Learning how to eat right and exercise right is probably worth more than $100,000 because we know that a person’s appearance influences opportunities. As a bonus, you will be healthier, more energetic, and smarter if you are healthier. That stuff can translate into economic value over time.

    I could go on, but you get the point: Knowledge can be ranked by economic potential. And doing so would change how people approach the “extra” learning after formal schooling is done. 

    It seems to me that one could create a software service that would evaluate what skills you already have, along with your location, age, and other relevant economic factors, and create a learning plan that would give you the greatest odds of higher income later.

    [Side note: This is a system, as opposed to a goal, because you are improving your odds without knowing where it leads.]

    This way of thinking is why I almost never read fiction. One could make an argument that all reading is good for you, and any sort of mental stimulation can translate into economic potential. But I can’t justify reading something with low economic potential when I could be reading something that has greater odds of being useful with my skill set.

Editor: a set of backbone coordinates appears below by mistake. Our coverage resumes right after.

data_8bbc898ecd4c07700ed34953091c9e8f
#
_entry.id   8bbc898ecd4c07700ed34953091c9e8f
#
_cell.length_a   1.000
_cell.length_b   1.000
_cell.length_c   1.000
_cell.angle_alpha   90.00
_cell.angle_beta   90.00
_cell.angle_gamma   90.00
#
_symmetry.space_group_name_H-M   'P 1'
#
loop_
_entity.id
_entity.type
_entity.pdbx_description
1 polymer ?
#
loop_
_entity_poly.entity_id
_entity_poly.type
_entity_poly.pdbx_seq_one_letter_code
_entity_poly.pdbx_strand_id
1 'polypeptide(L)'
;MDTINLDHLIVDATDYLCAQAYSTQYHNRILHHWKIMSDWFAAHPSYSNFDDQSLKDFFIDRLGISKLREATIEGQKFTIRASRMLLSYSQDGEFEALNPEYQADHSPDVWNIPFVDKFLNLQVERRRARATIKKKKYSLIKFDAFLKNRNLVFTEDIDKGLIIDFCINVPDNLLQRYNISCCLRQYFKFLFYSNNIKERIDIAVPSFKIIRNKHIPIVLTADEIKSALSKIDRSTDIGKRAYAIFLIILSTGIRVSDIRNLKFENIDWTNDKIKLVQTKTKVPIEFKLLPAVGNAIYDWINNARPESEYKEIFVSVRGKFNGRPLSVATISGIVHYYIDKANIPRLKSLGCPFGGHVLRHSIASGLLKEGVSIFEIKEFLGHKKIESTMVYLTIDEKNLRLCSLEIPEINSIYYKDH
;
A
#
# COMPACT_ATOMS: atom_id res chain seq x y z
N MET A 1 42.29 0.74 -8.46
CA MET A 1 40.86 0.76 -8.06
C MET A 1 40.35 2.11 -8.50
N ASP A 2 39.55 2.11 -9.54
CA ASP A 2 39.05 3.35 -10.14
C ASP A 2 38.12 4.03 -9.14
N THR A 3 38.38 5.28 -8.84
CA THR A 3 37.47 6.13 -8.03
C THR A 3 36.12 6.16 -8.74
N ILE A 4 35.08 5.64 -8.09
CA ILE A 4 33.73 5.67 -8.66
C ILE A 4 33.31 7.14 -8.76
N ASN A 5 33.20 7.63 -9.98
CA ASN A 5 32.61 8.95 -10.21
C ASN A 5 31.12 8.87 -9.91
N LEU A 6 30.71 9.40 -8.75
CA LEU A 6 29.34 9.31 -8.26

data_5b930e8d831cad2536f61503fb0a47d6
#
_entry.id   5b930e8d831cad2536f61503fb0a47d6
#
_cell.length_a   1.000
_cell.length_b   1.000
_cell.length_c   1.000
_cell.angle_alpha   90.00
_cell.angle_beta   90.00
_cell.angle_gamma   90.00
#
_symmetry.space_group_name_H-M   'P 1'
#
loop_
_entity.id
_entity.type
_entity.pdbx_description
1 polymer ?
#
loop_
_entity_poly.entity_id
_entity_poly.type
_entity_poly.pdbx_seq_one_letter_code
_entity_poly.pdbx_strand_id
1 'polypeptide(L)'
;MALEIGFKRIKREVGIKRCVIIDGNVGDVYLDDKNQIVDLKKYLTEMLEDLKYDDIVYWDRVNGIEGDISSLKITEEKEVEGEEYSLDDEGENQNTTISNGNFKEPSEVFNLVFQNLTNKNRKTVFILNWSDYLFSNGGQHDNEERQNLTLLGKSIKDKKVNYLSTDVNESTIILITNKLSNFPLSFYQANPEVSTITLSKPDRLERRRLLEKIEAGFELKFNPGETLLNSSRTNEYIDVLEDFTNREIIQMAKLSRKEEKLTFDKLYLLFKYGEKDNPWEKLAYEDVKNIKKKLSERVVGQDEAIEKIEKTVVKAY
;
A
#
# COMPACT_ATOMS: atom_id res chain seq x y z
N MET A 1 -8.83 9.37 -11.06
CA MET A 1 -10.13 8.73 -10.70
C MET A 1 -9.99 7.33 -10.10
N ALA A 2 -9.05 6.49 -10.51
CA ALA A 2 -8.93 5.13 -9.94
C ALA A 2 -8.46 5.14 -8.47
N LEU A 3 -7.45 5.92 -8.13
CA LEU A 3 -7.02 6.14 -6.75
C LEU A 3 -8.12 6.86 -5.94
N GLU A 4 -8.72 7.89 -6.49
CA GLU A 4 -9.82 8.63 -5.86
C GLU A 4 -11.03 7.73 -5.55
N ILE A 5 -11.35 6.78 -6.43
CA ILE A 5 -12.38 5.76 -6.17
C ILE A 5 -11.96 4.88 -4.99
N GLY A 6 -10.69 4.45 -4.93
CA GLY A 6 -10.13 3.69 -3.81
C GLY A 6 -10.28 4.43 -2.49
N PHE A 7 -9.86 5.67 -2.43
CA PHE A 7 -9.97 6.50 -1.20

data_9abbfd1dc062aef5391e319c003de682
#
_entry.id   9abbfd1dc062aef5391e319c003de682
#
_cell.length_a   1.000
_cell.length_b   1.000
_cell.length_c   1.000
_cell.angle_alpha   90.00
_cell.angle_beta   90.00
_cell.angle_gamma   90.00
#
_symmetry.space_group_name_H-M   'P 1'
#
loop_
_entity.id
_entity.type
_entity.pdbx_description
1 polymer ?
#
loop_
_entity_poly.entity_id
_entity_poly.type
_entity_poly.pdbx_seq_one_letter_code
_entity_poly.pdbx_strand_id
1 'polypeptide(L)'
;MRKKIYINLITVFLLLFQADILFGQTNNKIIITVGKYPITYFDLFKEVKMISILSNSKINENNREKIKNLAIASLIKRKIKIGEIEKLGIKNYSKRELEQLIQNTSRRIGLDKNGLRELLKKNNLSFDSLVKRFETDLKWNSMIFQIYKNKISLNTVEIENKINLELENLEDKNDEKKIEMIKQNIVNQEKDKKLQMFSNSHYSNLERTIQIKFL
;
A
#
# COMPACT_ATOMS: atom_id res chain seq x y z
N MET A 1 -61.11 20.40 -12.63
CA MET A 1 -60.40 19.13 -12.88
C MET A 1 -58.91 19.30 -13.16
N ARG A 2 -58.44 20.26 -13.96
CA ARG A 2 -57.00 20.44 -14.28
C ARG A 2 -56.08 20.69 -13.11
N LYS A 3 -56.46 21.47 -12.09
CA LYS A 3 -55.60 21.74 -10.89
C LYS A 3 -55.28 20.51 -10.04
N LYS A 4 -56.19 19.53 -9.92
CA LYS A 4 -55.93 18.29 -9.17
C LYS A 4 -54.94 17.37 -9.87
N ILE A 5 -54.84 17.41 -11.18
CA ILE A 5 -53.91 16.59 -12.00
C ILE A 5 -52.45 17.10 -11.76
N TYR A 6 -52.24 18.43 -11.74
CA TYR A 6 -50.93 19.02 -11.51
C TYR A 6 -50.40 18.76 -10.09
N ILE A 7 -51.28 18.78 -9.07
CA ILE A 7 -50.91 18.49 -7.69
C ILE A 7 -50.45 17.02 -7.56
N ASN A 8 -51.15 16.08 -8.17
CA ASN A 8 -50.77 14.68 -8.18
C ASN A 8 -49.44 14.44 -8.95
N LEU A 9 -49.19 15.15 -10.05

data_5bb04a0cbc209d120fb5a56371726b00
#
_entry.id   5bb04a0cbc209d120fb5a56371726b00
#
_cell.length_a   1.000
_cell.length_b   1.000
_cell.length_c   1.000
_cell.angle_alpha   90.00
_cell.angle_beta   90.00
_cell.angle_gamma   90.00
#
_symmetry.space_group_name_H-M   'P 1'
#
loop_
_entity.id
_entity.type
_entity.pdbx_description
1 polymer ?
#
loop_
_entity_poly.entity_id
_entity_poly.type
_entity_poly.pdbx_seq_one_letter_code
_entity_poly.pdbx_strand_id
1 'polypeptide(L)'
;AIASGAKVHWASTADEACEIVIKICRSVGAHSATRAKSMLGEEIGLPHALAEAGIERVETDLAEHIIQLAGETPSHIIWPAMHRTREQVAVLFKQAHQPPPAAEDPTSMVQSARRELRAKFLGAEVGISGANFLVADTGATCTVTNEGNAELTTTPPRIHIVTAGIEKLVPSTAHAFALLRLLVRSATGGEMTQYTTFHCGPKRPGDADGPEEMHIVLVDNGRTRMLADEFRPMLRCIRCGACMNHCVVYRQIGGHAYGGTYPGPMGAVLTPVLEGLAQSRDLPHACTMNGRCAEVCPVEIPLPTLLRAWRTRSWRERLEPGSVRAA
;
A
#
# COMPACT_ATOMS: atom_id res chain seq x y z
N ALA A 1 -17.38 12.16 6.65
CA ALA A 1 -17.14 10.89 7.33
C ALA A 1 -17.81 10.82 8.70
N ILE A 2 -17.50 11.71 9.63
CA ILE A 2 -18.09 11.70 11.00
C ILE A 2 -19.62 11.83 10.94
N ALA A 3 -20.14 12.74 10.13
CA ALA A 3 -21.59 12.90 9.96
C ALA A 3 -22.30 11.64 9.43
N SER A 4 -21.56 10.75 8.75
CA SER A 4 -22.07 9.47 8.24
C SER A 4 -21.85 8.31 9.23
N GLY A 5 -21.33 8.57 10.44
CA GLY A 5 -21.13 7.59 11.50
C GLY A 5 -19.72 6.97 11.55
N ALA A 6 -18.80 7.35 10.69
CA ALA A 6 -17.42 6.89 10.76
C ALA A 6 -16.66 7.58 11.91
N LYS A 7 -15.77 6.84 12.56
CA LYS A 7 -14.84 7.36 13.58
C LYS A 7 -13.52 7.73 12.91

My hypothesis is that successful people see knowledge as a financial asset and manage it that way. They create portfolios of knowledge that make sense as a whole. You could call that a systems-view. 

    People who are struggling (per this hypothesis) are more likely to see the world in terms of goals. A goal-oriented person would not take a class that has unpredictable future benefits when that time could be used instead to focus on a specific goal.

    So I put the question to you. Do you see learning as a system in which you create a diversified portfolio of knowledge that makes sense in your situation?

    Or do you learn what you need when you need it? Let’s call that a goal-oriented approach.

    In Top Tech Blog

    A new Internet of Things chip from Intel, an arm band that replaces your mouse, and soon your screen and camera will be talking behind your back. See it all here.

    If you want to learn more about systems versus goals, and find out why reviewers are saying it has changed their lives, find it here.

Flag Hill: Goal or System?